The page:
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Copy of Workflow - Free Prezi Template

Free Prezi template for creating a workflow related presentation. Describe a process and all the necessary steps one has to complete. Download the file from Prezibase.com or save a copy right here
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Michiko Niña Shibata

on 14 January 2015

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Transcript of Copy of Workflow - Free Prezi Template

CPU Scheduling
.
First Come First Serve
Shortest Job First
Priority
Michiko Nina E. Shibata
BSIT-II
PROJECT IN
IT206B

-
amount of time it takes from when a request
was submitted until the first response is produced,
not output (for time-sharing environment)
Scheduling Algorithm Optimization.
CRITERIA OF EFFICIENT PROCESS SCHEDULE
>CPU Process Scheduling
*Arrival Time
*Waiting Time
*Burst Time
*Priority
*Turnaround Time
*Throughput




*First Come First Serve
*Shortest Job First - Preemptive
*Shortest Job First - Non Preemptive
*Priority - Preemptive
*Priority - Non Preemptive
*Round Robin
>Terminology



>Criteria of Efficient Process Schedule
>Kinds of Process Scheduling
CPU PROCESS
SCHEDULING

Non-preemptive scheduling: scheduling occurs only when
a process voluntarily enter the wait state or terminates.
Simple, but very inefficient.
It is the only method that can be used on certain hardware platforms, because it does not require the special hardware(for example, a timer) needed for preemptive scheduling.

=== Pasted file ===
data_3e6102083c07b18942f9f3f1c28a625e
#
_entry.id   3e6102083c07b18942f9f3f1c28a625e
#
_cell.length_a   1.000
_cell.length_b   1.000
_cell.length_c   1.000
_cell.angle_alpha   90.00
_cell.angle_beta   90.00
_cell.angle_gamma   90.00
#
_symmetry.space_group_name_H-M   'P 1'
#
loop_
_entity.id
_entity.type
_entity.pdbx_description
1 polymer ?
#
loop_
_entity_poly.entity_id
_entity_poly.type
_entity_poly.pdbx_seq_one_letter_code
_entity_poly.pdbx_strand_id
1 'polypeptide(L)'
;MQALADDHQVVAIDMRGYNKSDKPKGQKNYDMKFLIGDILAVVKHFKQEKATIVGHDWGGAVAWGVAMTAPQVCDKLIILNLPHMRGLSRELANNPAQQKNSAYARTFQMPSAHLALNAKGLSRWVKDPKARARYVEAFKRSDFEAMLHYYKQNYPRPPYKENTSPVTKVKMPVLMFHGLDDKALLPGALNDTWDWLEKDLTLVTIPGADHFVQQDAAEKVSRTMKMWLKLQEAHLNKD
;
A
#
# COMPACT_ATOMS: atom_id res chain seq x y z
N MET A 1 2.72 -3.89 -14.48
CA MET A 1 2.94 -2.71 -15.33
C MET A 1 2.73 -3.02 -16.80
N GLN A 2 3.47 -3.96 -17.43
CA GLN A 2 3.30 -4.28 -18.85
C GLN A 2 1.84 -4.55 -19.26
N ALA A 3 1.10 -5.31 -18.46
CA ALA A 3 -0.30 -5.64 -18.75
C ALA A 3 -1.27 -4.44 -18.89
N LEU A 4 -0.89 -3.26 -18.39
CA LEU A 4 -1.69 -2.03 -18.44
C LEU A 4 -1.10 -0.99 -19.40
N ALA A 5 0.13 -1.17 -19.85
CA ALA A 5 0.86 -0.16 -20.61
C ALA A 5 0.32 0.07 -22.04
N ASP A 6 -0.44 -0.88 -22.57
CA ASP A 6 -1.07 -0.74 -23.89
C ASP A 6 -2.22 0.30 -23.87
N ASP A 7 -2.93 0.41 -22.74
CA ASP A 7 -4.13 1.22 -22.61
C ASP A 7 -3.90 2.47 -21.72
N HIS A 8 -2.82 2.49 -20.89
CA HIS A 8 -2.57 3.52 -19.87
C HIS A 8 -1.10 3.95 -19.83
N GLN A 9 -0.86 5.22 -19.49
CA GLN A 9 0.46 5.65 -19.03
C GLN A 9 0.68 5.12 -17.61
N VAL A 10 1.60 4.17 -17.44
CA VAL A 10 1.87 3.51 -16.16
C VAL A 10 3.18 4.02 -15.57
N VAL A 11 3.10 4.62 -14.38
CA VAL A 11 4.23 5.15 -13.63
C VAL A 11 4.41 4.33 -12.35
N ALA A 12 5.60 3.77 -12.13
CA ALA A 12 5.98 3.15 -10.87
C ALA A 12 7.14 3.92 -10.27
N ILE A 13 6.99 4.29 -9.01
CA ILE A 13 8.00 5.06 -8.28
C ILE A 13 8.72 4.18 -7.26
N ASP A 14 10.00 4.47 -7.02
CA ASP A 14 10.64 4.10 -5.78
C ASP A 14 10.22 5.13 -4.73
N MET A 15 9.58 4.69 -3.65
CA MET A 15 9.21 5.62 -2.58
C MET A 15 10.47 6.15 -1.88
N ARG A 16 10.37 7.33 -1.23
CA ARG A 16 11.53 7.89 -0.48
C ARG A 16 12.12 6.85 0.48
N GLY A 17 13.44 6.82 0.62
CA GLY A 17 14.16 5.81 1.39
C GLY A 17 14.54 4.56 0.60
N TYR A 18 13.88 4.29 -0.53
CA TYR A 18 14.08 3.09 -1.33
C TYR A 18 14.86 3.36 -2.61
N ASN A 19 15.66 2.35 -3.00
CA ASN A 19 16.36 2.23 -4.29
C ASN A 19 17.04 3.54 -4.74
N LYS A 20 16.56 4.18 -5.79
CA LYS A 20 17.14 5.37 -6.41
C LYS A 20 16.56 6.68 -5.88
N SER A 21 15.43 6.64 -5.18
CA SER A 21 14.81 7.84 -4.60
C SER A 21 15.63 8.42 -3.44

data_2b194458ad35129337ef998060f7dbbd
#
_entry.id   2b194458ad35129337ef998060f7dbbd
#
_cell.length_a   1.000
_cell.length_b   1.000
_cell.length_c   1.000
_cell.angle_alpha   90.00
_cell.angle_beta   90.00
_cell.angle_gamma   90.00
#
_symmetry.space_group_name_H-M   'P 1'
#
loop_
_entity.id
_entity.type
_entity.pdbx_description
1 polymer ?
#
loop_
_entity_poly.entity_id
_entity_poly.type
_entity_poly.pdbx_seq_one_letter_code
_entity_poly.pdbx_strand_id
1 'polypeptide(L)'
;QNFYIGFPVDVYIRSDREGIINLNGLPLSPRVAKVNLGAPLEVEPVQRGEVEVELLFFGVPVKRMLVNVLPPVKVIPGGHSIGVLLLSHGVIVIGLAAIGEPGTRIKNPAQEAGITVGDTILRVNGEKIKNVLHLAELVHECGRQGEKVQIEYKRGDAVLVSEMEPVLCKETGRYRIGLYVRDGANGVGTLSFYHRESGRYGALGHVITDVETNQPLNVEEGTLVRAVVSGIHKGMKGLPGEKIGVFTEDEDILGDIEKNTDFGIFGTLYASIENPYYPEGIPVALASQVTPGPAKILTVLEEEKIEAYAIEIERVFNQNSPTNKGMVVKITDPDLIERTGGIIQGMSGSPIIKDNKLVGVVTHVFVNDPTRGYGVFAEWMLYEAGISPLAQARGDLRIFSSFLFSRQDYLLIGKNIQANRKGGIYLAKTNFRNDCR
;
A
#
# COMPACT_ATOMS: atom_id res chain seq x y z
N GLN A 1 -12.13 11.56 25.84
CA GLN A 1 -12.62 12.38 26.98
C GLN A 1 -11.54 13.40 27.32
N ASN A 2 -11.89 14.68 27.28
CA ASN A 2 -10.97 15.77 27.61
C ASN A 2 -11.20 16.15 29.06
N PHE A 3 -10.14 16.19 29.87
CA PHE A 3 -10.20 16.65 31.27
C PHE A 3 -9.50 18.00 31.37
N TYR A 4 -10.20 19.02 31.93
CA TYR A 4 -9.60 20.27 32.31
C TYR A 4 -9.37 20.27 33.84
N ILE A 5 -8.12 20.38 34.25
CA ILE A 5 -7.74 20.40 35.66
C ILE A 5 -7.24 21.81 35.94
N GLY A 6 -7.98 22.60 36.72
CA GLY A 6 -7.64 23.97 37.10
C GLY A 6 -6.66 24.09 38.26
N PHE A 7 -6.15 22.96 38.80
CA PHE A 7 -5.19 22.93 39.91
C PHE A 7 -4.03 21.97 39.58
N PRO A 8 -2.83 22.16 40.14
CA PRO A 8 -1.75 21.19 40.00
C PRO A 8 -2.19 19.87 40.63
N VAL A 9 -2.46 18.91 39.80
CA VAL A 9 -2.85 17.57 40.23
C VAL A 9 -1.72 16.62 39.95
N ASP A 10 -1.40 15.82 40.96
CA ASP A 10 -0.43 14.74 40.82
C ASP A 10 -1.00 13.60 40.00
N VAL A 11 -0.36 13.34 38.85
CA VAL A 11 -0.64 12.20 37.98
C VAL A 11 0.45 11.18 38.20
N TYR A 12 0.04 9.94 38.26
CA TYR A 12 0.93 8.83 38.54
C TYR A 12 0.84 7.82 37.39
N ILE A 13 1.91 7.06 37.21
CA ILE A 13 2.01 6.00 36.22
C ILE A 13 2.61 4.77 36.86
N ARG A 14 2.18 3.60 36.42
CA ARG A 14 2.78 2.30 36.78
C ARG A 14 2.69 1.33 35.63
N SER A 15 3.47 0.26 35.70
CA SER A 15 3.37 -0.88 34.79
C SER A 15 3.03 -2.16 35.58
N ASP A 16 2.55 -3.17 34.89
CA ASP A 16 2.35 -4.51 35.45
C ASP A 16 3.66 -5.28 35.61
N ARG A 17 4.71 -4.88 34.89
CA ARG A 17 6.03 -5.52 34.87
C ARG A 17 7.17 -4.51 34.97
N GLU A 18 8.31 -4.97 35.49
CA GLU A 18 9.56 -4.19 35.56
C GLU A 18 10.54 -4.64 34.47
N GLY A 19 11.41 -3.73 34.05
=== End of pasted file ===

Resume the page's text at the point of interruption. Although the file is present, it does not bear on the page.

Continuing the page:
Preemptive scheduling: scheduling occurs in all possible cases.
What if the kernel is in its critical section modifying some important data? Mutual exclusion may be violated.
The kernel must pay special attention to this situation and, hence, is more complex.
Types of Scheduling
CPU scheduling deals with the problem of deciding which of the
processes in the ready queue is to be allocated the CPU. There
are many different CPU scheduling algorithms.

The process scheduling is the activity of the process manager that handles the removal of the running process from the CPU and the selection of another process on the basis of a particular strategy.



Why is it important? Because it can have a big effect on resource utilization and the overall performance of the system.

*
Arrival Time
- it is the time which the process arrived.
*
Waiting Time
- the time which the process remains in the ready queue.
*
Burst Time
- the time it estimated to complete(burst) a process or task.
*
Priority
- the right to take precedence or to proceed before others. In terms of scheduling a process, if the number of priority is bigger than
the other processes which arrived in the same time frame, it should be processed first before the other processes.
*
Turnaround Time
- total time between submission of a process and its completion.
*
Throughput
- The total number of processes that completes their execution per time unit.

TERMINOLOGY
*CPU utilization
Scheduling criteria
*Turnaround time –
SCHEDULING CRITERIA
*Response time –
SCHEDULING CRITERIA
-
keep the CPU as busy as possible.
-
number of processes that complete their execution per time unit.
*Throughput –

SCHEDULING CRITERIA
-
amount of time to execute a
particular process.
-
amount of time a process has been
waiting in the ready queue.
*Waiting time –
SCHEDULING CRITERIA
Kinds of Process Scheduling
First come, first served (FCFS) is an operating system process scheduling algorithm and a network routing management mechanism that automatically executes queued requests and processes by the order of their arrival. With first come, first served, what comes first is handled first; the next request in line will be executed once the one before it is complete.

FCFS is also known as first-in, first-out (FIFO) and first come, first choice (FCFC)
First Come First Serve CPU Scheduling Algorithm is the easiest Scheduling Algorithm, it is very easy to understand and implement but its performance is poor because the waiting time is high.